An initiative of Neonatal Kitten Rescue Hobart. A not for profit charity registered with the ACNC. All donations over $2 are tax deductible.

Cats are a much loved companion animal, and when healthy, desexed and living indoors or in an enclosed outdoor space, can be a wonderful pet and live a rich long life.

Cats in the Tasmanian landscape are another matter. The hotly debated issues all involve outdoor strays and feral cats. There are some issues on which most people agree.

  1. When government decided to release cats into rural farmland to help with the rat, mice and rabbits populations they did not anticipate the long term consequences.
  2. Tasmania has a diverse and sometimes fragile native animal population and cats are a threat.
  3. Breeding season brings fighting, spraying And way too many kittens, but it isn’t the cats fault.

We want to be clear about our position on stray cats

  1. We only have a position on stray urban cats. Cats in farmland and wild areas of Tasmania are not our area of expertise and we will leave that to the experts
  2. Cats in urban areas breed up around food sources. Rubbish and waste brings rats and mice. Cats eat the rats and mice and the more food they have the more kittens survive to adulthood. Research shows, as with most small carnivores, 75% of kittens do not live beyond six months of age. This means there is a lot of fighting, breeding, kittens and a much smaller percentage of adult cats.
  3. Adult cats are immune to toxoplasmosis and don’t spread the eggs like kittens and adolescent cats do.
  4. Older cats tend not to hunt for fun and are not as active or playful as adolescent cats. We believe that breeding is the biggest issue in urban cat populations.
  5. Many people feed stray cats. These are referred to as semi owned cats and while DPIWE and Councils ask people not to, it’s not a realistic ask, as most kind people will not see a cat suffer. Feeding without desexing does, however, increase breeding rates. Desexing your semi owned cats is for most people not financially possible. That’s why this project was born. We have discovered that caring people will desex their semi-owned cat if there is help to do so and there is no financial burden.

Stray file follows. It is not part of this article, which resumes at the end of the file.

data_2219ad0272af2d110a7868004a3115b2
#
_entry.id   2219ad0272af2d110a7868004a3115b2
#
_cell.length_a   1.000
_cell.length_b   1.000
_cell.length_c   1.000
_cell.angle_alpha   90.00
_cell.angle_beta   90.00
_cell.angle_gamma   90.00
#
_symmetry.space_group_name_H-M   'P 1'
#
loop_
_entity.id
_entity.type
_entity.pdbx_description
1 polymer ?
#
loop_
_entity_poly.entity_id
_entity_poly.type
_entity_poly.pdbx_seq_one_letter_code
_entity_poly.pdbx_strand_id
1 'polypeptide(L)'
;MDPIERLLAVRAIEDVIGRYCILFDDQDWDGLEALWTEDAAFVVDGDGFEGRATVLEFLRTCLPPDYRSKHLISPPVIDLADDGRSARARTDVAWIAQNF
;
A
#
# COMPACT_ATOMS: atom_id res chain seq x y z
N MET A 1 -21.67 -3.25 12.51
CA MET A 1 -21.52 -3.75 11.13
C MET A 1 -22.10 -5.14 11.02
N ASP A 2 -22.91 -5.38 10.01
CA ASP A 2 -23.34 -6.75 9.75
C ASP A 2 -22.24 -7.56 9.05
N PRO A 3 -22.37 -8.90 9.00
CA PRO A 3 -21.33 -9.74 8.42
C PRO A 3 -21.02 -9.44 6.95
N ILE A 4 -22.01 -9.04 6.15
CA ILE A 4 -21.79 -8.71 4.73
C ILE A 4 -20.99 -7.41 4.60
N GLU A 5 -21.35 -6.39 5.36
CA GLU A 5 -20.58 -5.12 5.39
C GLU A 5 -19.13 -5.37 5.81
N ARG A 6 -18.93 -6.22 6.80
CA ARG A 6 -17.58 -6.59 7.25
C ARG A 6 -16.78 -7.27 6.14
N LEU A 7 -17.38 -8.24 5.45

6. Most people are willing to help financially if it doesn’t impact them too much. We pay up front and you pay us back.
  7. For the cost of a cup of coffee weekly for less than six months that cat can be desexed.
  8. Desexed cats tend not to fight or spray. They tend to drift from semi owned to happily owned, and they still help a little with the rats and mice, particularly around your home, and they don’t spread toxoplasmosis.
  9. Research shows that with sufficient desex rates comes stable or decreased populations. This results in a win win situation for all concerned.

We have big plans for helping stray and abandoned kittens and cats in Hobart and in order to achieve our goals we need all cat lovers on our team. We also could use people who don’t like cats on our team.

Now cat lovers come in all shapes and sizes. There are lots like you who have followed us because you care about the tiny kittens who are so vulnerable and suffer so much. They are the innocents and didn’t ask to be born. 

We need your help with our big goals because your big goals align with our big goals.

Many of you will have different opinions about stray cats and about the other people who love cats and that’s fine, but we want to share what we think about the other cat lovers.

Some people love cats and they don’t get their cats desexed. They love kittens too but they often get overwhelmed. Their beliefs about desexing come from our farming heritage. We’ve had people say to us….why would you want to desex a stray cat? They really think that the animal should be free, was meant to be there and we shouldn’t intrude. They have an important place keeping rodent populations down and should be left alone.They don’t think it’s for them to control the fertility of another living creature, particularly one they love. Our society instilled that belief about 150 years ago and it has been passed down.